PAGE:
The last time I was in Vegas, I placed a legal, friendly, Ombudsman-taunting $10 wager on the Connecticut Sun to win the WNBA championship at 30-1 odds. I don't cover the WNBA, not really, and I figured getting a likely playoff team at 30-1 was sort of too good to pass up, even if it cost me my job. After all, that $300 score would have taken care of me for a nice long while.
This was on July 12. At the time, he Sun was 8-11. And now, suddenly, the Sun became the hottest team in the WNBA. They won 8 of their next 9. The playoffs became a certainty, and they began challenging for the East's second seed. They won all four regular-season games against the Indiana Fever, their likely first-round opponent. I felt like a WNBA savant.
Then the bottom fell out. A season-ending 2-4 stretch. A playoff home opener with the Fever, in which the Sun led by 17 in the third quarter and three in the final 30 seconds but still needed triple overtime to win. A 19-point drubbing in Game 2. And finally, last night's tragedy, which left me helplessly clicking refresh on my browser as each of my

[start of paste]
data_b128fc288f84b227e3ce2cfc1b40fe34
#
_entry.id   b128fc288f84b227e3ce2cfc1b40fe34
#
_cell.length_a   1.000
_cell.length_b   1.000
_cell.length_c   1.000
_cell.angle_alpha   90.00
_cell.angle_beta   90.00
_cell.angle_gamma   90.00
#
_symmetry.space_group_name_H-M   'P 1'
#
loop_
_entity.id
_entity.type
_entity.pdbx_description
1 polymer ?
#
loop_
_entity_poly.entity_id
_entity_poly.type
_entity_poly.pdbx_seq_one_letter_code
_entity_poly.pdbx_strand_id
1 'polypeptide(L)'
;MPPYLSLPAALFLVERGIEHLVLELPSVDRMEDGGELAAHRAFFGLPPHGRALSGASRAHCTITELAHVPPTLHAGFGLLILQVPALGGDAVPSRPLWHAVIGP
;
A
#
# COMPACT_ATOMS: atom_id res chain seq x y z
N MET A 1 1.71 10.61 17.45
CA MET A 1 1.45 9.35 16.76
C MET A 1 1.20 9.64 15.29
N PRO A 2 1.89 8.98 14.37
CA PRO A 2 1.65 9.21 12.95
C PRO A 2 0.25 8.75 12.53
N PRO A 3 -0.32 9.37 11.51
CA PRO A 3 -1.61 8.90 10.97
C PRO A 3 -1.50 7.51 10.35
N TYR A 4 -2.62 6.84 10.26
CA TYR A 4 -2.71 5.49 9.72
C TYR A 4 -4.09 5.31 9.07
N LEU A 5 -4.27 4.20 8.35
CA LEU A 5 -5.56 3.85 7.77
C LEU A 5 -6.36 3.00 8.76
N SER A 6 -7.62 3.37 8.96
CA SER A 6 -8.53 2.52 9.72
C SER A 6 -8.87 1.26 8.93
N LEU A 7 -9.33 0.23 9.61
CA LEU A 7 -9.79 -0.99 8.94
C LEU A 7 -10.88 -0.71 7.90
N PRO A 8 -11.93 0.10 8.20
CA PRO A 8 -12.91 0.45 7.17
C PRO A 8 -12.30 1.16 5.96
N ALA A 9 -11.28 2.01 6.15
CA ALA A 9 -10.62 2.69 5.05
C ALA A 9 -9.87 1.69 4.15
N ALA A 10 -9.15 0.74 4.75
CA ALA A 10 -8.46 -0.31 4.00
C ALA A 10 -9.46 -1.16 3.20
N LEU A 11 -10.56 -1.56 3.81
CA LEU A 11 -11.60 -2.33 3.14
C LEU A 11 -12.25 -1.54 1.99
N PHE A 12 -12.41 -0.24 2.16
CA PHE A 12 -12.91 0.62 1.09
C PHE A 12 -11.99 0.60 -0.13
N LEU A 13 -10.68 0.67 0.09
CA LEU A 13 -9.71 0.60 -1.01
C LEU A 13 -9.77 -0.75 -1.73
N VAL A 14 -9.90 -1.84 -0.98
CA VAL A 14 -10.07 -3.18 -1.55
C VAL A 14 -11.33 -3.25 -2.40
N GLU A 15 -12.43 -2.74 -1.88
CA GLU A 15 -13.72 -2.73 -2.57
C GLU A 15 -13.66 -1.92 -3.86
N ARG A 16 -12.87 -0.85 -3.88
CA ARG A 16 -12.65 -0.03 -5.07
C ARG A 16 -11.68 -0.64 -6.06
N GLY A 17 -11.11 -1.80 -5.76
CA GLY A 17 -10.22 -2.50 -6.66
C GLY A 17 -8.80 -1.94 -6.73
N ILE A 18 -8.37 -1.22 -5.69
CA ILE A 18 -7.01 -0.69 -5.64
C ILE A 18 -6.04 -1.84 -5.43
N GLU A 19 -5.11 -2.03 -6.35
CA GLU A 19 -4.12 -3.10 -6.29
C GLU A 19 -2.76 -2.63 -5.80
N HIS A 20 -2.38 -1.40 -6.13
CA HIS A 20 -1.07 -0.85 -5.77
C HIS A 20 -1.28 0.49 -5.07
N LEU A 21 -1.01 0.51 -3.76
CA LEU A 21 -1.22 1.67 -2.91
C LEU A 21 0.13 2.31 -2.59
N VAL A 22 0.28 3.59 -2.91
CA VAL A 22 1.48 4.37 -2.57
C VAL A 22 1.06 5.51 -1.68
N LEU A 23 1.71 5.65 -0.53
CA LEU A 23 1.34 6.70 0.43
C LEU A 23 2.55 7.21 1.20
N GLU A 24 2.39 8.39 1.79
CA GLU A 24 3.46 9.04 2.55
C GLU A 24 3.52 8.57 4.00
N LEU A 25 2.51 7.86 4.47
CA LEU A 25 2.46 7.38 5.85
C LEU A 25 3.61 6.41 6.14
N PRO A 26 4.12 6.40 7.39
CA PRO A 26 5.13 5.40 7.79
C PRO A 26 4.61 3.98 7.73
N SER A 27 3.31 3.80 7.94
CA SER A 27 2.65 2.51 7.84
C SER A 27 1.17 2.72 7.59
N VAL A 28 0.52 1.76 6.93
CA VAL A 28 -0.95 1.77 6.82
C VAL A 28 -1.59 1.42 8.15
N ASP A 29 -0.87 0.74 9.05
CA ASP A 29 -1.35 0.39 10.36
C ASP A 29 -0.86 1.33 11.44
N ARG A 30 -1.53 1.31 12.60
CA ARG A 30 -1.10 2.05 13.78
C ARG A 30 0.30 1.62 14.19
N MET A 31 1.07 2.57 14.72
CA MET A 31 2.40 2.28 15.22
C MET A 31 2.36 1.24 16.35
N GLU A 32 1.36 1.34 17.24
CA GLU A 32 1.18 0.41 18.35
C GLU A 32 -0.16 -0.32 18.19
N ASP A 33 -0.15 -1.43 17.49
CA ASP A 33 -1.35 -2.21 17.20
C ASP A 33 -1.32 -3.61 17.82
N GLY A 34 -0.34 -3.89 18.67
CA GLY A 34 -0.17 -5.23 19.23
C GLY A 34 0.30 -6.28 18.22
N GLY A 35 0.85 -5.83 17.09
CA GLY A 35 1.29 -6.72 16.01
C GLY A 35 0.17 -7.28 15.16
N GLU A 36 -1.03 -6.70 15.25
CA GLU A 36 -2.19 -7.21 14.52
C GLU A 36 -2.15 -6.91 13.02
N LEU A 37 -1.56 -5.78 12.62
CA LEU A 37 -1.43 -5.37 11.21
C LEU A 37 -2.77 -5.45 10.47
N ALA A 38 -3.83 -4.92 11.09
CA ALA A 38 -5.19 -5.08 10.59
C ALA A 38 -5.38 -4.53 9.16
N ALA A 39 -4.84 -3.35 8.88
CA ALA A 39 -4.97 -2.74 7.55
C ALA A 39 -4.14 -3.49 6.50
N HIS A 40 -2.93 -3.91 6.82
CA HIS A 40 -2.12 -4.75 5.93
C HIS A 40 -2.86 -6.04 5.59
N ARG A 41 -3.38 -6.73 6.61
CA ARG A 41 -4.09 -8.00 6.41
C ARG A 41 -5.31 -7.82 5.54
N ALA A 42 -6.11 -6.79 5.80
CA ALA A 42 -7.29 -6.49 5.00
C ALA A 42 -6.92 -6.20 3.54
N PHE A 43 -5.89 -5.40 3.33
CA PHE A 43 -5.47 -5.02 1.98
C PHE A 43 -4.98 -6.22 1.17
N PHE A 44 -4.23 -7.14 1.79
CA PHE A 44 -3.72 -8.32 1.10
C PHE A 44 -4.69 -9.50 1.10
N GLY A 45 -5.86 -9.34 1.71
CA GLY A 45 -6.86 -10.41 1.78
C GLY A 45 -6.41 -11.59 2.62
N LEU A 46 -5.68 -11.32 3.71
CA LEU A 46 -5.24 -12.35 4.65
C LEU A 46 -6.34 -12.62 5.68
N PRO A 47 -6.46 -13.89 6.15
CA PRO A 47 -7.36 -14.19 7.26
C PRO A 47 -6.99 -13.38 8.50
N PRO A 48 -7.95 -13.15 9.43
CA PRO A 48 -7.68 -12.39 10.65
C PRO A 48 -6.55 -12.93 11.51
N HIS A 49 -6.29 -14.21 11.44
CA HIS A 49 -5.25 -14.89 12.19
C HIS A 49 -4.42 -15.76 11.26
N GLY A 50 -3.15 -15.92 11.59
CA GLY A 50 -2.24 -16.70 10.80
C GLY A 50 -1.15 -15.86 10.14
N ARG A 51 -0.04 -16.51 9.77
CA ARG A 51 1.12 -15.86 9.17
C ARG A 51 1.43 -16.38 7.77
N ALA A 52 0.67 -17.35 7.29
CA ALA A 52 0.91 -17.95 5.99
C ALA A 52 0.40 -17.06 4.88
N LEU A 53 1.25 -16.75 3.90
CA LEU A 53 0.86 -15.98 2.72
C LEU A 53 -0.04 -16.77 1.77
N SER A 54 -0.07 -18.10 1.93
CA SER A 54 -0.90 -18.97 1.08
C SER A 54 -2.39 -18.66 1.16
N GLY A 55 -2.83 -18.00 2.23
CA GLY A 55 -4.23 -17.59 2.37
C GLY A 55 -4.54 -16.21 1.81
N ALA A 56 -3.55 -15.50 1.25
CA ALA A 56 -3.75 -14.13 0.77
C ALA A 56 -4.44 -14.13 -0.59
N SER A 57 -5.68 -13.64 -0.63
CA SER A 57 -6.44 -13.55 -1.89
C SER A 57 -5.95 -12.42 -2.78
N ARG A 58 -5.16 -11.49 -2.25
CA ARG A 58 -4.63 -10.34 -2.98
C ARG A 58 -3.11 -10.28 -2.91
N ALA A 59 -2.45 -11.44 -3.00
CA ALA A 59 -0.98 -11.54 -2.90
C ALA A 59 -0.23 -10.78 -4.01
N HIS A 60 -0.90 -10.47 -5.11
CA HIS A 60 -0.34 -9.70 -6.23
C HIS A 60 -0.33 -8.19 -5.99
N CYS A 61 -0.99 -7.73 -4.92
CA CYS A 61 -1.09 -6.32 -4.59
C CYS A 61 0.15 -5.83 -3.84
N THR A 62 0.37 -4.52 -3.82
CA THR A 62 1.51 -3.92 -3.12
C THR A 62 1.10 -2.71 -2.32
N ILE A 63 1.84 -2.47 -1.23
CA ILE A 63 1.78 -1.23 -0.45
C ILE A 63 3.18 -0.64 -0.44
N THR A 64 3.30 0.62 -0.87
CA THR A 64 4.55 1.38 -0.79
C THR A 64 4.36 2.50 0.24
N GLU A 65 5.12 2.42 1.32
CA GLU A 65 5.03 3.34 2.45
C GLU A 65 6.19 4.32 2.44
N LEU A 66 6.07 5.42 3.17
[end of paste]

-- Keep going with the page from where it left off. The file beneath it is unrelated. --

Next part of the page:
10,000 lost pennies drifted further and further away, going to some better place where star guards do not begin talking trash to opposing fans until the wins are in the books.
As you've no doubt heard, the Sun led by 12 after the first quarter last night. After six minutes, Lindsay Whalen was still outscoring the entire Fever team. The lead grew to 22 early in the second quarter. It was still 12 at halftime, still 12 after three quarters. It was 16 early in the fourth.
The Fever "weren't simply losing; they were getting embarrassed, run off the floor by a team that has owned them, just the way the New England Patriots once owned the Indianapolis Colts," the Indy Star's Bob Kravitz wrote.
Yeah, well. The end was a back-and-forth affair, with the Sun seemingly rescued by a last-second layup to force overtime. But it was just like that Ohio State-Xavier overtime game in the second-round of this year's NCAA Tournament; there was still no question which team had momentum, or that the higher seed would win, and the final score--93-88, an exact reverse of Game 1--was sort of inevitable. The comeback was the largest in WNBA playoff history. "It's right in your hands," Katie Douglas said, "and it gets taken away."
Maybe I'll frame the ticket, show it to my grandkids one day. Anyhow, I've still got the Silver Stars at 7-1.